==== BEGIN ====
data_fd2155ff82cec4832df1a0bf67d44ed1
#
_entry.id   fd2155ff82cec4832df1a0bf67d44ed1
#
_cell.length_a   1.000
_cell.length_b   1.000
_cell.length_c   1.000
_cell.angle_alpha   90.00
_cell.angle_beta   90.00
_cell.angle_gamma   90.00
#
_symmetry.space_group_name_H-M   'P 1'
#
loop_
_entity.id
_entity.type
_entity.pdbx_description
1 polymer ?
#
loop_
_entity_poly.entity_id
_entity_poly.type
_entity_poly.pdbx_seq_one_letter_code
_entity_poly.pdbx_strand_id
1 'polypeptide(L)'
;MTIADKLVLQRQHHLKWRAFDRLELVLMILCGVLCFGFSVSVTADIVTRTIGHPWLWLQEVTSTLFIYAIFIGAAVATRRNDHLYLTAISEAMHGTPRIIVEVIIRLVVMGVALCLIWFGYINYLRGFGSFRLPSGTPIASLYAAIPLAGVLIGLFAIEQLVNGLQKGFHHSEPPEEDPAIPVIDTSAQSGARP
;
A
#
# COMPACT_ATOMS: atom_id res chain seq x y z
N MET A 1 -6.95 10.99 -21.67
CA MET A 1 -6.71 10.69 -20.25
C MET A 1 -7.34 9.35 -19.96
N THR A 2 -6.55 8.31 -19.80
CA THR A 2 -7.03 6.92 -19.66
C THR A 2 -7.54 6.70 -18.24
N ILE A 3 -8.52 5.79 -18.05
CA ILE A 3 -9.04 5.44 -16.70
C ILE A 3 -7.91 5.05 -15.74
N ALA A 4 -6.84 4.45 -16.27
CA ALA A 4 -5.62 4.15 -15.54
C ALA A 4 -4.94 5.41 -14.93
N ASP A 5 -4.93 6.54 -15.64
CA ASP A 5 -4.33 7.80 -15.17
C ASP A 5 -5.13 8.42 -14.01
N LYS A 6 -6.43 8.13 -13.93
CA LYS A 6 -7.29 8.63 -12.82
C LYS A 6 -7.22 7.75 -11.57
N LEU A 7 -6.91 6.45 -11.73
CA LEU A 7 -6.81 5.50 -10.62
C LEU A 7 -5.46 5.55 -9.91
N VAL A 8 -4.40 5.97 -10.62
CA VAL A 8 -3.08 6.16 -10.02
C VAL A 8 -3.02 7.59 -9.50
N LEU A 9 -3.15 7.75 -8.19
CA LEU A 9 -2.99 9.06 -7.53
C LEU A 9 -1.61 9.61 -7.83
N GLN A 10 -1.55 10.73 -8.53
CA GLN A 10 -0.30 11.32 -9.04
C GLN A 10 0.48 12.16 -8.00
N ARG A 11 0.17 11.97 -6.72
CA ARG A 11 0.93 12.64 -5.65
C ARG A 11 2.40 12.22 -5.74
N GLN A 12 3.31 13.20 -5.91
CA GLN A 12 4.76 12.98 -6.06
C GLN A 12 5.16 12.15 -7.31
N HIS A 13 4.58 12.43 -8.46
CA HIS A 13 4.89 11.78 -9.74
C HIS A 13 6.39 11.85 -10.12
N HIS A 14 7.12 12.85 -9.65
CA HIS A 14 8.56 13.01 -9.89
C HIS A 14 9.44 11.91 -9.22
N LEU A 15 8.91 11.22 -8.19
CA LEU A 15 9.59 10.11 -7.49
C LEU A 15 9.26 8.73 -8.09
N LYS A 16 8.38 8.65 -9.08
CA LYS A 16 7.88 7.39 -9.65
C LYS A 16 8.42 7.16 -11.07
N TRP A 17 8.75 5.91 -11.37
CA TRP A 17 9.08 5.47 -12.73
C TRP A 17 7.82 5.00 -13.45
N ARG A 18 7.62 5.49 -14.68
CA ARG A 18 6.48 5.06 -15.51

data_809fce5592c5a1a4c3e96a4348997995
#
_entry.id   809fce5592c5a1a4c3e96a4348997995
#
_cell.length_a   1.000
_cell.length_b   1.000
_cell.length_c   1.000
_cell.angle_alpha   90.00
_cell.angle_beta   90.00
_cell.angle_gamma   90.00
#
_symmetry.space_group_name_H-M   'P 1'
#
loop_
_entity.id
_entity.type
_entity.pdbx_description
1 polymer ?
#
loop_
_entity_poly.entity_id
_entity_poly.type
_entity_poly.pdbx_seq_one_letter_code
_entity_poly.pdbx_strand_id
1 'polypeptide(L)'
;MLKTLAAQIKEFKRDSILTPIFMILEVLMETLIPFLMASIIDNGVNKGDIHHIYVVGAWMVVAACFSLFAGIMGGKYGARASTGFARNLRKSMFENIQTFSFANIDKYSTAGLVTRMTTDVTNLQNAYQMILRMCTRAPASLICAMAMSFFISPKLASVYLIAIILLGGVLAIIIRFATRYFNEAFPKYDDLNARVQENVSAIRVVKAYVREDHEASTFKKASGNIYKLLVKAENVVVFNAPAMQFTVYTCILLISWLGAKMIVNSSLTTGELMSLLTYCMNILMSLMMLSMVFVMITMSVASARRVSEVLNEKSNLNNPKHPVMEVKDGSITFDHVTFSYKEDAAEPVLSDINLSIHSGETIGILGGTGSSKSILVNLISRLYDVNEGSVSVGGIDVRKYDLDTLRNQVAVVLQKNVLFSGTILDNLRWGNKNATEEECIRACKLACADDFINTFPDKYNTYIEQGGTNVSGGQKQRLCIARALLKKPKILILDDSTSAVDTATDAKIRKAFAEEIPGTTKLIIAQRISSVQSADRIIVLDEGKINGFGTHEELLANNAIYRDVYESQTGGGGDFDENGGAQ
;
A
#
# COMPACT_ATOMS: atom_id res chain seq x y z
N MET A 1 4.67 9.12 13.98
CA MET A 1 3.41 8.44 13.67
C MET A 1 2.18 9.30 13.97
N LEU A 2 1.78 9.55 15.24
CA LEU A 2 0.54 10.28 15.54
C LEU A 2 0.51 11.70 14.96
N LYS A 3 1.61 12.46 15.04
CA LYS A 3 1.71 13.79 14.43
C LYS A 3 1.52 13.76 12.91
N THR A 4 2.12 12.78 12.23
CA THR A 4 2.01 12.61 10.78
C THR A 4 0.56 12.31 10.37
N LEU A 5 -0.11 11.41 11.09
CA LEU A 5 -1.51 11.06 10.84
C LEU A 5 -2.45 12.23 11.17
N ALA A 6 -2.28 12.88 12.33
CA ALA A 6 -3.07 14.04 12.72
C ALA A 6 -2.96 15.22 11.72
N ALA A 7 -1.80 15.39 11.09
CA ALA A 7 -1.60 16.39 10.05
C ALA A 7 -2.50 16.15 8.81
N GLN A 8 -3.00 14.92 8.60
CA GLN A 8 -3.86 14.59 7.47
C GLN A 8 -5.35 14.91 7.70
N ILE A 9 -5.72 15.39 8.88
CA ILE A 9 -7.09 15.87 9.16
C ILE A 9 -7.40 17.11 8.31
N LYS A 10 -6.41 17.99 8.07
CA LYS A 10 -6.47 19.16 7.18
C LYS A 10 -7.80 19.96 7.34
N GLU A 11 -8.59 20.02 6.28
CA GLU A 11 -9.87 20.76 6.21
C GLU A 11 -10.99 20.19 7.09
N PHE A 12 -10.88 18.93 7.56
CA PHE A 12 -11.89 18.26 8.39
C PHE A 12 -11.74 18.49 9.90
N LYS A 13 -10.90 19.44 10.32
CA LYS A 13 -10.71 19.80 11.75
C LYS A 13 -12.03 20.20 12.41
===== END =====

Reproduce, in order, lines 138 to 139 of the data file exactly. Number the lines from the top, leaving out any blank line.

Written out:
N ILE A 9 -5.72 15.39 8.88
CA ILE A 9 -7.09 15.87 9.16